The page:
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Sunday 11 October 2015


HIV and the law: When sex is a crime

Posted in: HIV, Features
By Mark Fisher, Body Positive - 12th March 2015

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Mark Fisher of Body Positive
An Auckland man is currently being prosecuted under the Crimes Act of 1961 for grevious bodily harm for having consensual sex with another person that resulted in the transmission of HIV. While this case is before the court we can't publicly discuss its particulars but the nature of the charges raises some more general but important issues.

Any new diagnosis of HIV infection is unfortunate especially given the prevention tools available to people such as condoms and treatment which stop the transmission of HIV. Through the New Zealand AIDS Foundation (NZAF) New Zealand has an active campaign to promote condom usage. Condoms provide the highest level of protections and they are freely available.

If you have engaged in risky behaviour it is important test regularly for HIV and other STI’s (sexually transmitted infections) and to seek support and counselling. If you contract HIV it is important to be connected to medical care as soon as possible as this will help prevent further transmissions of HIV.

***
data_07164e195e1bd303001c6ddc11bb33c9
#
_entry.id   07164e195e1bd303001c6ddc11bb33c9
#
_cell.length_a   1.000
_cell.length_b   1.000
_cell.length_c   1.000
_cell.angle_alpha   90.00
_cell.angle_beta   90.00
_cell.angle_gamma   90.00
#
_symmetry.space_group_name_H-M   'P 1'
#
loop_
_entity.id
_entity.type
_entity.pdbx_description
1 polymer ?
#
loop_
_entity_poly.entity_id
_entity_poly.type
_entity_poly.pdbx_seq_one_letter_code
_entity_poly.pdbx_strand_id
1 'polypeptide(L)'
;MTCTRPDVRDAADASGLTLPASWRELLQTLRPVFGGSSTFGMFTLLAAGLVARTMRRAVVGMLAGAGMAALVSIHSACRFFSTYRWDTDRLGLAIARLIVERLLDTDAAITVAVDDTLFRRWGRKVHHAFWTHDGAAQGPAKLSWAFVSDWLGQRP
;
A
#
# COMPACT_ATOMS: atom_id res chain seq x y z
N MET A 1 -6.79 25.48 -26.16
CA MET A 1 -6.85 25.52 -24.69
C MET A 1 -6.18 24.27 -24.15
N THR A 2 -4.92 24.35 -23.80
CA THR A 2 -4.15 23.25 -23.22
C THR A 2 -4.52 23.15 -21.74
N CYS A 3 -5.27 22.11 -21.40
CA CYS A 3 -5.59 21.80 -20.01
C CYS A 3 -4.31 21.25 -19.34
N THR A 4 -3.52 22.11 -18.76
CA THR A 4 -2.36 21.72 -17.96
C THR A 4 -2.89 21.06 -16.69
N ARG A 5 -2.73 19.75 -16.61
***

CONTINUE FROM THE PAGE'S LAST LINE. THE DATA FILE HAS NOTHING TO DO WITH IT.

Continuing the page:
There are lots of ways to have risk free sex even when one of the participants is HIV positive but there needs to be honesty. Unfortunately the stigma and fear surrounding HIV in many cases leads to rejection and fear of disclosure.

In some cases people will consent to have risky sex even when they know the person is positive. Currently the law doesn’t handle this situation well with blame being placed on the person living with HIV – even if no transmission occurs. Recent changes in the US (Iowa) have looked at Intent to infect vs Recklessness when considering these types of cases.

There are currently around 4,000 people living with HIV in New Zealand and a significant portion could have been prosecuted using this law.

This case highlights the need for more education and support to be provided to people living with HIV. If they are to hold responsibility for transmission from a legal perspective then significant prevention work needs to be funded in the area of Positive Prevention which educates people about their legal responsibility and the risks of transmission. The legal system also needs to be updated to current science which defines the risk of transmission and to assess the intent to infect.

Recent changes to the Health Protection Act making HIV a notifiable disease will have a significant impact on defining this legal responsibility and it is currently under review. The Act requires some refinement around public health risk but has potential to improve on the Crimes Act of 1961.

Body Positive will be doing significant advocacy work around the implementation of the new Health Protection Act and education for people living with HIV so they are fully informed




Mark Fisher, Body Positive - 12th March 2015

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